Back to the good stuff, one of the things this series does amazingly well is side characters.  Aside from being fully fleshed out with a lot of really diverse bits, they are given an important part that makes the series as a whole work.  While the character of Jessica Jones is trying her best to hunt down Kilgrave and stop him, he's leaving a pile of bodies around her.  Jessica Jones doesn't have time to mourn all these bodies (though she really wants to), so these side characters do it for her and give the audience that much needed release.  There isn't a stack of nameless faces around her like a slasher movie, nope these are actual people and the series goes through episode after episode to show us that and remind us.  It has a very sobering and real effect that I don't think could have been portrayed in a better way.

Kilgrave himself was a really interesting villain and one who kept me guessing.  Aside from being written incredibly well, David Tennant did an amazing job portraying him.  At every turn he was more and more devious and untrustworthy.  This isn't just a man you fear.  He's a man you hate and avoid because you don't dare give him an inch.  There were several times in the story where it seemed like they were trying to give him some motivation for how he was - but then it came to light that he was lying again, manipulating with every fiber of his being power or not.  It's truly scary to see someone who can do nothing but manipulate everyone around him.  And he's really really good at it even without his power.  Seriously, this kind of character and writing gives me nightmares and inspires me to create at the same time - I love it.

Final thoughts?

Overall I'm quite happy with the series even with it's flaws.  I'm looking forward to jumping into the rest of this world and what comes from it.  Hopefully the amazing female characters cross over into the other series, because there's a few I would love to see again, aside from Jessica herself.

Where'd I get it?

Steaming on Netflix of course!

Saturday, July 22, 2017

Back Seat Gamer: Persona 5

Intro

I'm just going to buy the game, she says, but we won't play it until after conventions settle down.
I'm just going to watch the opening, she says, but we're not starting it yet.
Maybe just one battle, to see how the mechanics work, honest.

I know it's a lie, of course.  This is how Persona games get you.  3 had a great opening, 4 had nearly 2 hours of cut scenes before the first save point.  And Persona 5?  Well, it drops you in the middle of the story as a thief in a flashing casino escaping the police.  That's how Persona gets you, so it's just best to give in and go.  You'll enjoy the ride.

Summary

As the main character, you're on parole from a recent court hearing and are sent to a large city to attend school and hopefully not get into any trouble.  You are supposed to keep your head down and be good, and especially not form a group of Phantom Thieves who spend nights in another world battling to change the hearts of the rotten adults of the world.  Something like that is way over the head of a normal teenager, such as yourself.

The Persona series are JRPG games where teenagers deal with deep issues and summon a part of themselves (their persona) as a physical way to fight and survive in the world around them.  Powers are leveled up by making friends and connections in the normal world and at night you battle the supernatural forces lurking in the world to your heart's content. Honestly, it's hard to explain if you haven't played one, but they are some of the best RPG games I have ever seen.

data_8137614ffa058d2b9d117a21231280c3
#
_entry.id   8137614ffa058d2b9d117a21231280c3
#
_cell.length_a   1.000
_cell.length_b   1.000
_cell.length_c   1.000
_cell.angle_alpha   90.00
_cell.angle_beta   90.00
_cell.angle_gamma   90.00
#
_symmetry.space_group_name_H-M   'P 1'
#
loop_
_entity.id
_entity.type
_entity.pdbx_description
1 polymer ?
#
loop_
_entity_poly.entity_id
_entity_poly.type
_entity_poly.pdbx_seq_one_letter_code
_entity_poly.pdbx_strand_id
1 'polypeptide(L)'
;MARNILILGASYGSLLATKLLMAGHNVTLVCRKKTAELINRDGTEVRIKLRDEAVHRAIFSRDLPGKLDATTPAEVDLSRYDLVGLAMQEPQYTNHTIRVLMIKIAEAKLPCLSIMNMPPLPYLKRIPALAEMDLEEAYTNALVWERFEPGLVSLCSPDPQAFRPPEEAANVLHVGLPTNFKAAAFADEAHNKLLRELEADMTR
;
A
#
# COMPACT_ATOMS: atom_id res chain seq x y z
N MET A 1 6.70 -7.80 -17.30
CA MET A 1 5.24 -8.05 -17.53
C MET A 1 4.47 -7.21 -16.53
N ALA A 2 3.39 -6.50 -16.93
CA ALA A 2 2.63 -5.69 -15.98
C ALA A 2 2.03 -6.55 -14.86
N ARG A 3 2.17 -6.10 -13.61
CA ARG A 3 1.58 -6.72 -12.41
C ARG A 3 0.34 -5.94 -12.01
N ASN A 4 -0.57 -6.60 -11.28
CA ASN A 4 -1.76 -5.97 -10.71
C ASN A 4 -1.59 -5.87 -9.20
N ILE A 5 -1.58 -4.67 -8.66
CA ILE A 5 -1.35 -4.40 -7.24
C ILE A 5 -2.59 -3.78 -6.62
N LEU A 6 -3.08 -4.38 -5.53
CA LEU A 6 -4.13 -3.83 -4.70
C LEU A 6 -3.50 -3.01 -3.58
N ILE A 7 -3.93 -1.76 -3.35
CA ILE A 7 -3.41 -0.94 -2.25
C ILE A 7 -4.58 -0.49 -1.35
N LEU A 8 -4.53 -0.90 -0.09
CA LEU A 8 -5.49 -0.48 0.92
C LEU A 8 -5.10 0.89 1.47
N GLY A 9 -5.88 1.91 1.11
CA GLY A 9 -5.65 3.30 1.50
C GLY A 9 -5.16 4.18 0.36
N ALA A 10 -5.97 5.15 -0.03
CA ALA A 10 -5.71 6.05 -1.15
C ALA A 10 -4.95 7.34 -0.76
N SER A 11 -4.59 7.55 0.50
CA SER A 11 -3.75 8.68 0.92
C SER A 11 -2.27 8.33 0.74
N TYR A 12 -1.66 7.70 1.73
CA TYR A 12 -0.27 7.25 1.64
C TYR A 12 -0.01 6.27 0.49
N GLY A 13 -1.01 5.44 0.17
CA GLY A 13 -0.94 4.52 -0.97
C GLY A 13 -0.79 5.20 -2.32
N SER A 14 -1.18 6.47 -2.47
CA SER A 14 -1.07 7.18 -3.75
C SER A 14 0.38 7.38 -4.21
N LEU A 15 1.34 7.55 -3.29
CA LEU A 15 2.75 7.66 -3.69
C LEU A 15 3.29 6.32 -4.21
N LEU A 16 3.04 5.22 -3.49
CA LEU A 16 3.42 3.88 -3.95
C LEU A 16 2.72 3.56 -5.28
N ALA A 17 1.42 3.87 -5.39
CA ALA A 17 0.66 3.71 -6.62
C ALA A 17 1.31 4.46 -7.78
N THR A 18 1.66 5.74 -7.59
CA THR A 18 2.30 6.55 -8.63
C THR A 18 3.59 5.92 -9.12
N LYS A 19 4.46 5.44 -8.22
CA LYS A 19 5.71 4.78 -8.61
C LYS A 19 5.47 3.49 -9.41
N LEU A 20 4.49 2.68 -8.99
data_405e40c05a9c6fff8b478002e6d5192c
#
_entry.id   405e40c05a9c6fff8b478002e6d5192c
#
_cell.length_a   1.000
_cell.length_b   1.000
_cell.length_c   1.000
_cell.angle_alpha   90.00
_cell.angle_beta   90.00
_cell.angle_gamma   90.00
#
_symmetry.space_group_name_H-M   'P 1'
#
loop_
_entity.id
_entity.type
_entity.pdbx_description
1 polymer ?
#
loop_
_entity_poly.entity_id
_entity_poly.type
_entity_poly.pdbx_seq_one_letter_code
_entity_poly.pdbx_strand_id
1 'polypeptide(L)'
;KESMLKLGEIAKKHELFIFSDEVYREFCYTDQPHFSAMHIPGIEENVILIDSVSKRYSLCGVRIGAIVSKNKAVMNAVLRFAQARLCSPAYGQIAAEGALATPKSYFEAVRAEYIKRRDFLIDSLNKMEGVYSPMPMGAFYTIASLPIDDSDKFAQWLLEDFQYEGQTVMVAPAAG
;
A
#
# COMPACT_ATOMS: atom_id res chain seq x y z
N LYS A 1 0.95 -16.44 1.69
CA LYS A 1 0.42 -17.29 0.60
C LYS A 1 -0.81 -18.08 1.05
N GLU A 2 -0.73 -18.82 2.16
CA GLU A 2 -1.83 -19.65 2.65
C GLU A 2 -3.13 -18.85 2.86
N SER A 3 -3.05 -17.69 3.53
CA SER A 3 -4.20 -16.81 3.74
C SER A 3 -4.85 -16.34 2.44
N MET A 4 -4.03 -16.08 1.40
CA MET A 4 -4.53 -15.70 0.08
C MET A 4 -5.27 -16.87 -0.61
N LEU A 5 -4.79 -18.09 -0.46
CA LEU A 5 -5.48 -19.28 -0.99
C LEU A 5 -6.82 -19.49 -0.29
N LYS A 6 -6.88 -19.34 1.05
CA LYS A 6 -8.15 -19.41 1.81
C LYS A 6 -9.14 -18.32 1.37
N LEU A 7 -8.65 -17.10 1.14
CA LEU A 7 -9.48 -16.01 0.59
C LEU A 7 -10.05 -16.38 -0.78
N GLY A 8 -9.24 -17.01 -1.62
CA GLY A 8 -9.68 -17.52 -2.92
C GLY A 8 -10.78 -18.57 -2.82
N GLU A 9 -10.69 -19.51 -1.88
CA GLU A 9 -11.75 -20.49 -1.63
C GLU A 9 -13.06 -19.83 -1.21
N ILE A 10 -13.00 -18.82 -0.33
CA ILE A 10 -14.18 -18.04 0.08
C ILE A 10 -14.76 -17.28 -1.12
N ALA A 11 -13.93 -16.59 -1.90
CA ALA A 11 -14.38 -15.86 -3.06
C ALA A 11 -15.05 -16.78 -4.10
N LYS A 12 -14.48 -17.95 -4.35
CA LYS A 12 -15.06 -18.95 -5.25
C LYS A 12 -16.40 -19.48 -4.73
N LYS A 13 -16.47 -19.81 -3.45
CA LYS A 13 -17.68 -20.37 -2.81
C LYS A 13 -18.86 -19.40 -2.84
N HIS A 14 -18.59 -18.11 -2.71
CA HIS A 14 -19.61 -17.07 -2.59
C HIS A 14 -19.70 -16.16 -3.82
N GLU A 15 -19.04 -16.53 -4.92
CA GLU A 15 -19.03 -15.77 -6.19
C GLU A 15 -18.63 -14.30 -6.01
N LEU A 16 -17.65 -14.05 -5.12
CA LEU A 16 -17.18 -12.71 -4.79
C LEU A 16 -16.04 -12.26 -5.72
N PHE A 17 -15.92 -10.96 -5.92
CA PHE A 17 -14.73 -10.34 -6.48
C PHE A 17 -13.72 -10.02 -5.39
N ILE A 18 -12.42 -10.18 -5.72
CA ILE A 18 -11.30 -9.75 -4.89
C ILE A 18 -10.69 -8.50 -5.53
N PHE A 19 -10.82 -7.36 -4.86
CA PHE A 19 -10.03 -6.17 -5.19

Thoughts?

Since seeing that first Gamestop video - was that a teenager shooting himself in the head to summon a monster?? - the curiosity hooked us.  Persona is one of the most unique JRPG series I've ever heard of and each installment catches you in it's clutches with masterful story telling, engaging characters and heart-wrenching reveals.  You can jump in anywhere, but the games don't forget about the previous installment, so there's still enough call backs to make your little fangirl heart swell up with nostalgia as you meet the new main characters and explore their world.

Persona 4, without getting into too many spoilers, was phenomenal and easily held it's place as one of the best stories I've seen in a video game.  Not to mention one of the best treatments I've seen of teenagers dealing with queer identity. Persona 5 takes that amazing storytelling to another level with several plot points that left us yelling at the screen or just staring dumbfounded as the truth revealed itself.  While this new set of characters doesn't have the same queer-centric story lines that made me love Persona 4, I wasn't left with a shortage of things to love in it's place.

For one, the main character.  While most JRPGs are full of faceless and nondescript leads so that the player can easily insert themselves, this main character had the most personality I've ever seen. He doesn't talk much and you choose most of his dialog, but this is combined with subtle things like smirks and flair that give you a very clear idea who he is.  As Ryugi so finely puts it in the game "I'm already pegged as a trouble maker, so why not live up to the part?" The main character seems to have taken this quote to heart and is keeping his head low like he's supposed to, but he can't resist the urge to do what he can.  He's mischievous and the game communicates this very well with the limits it has on a character you play and great dialog choices.  I am generally not a fan of main characters in franchises, usually it's the side characters that get me.  But, believe me, this game is written so well that I love the main character the most and that is impressive!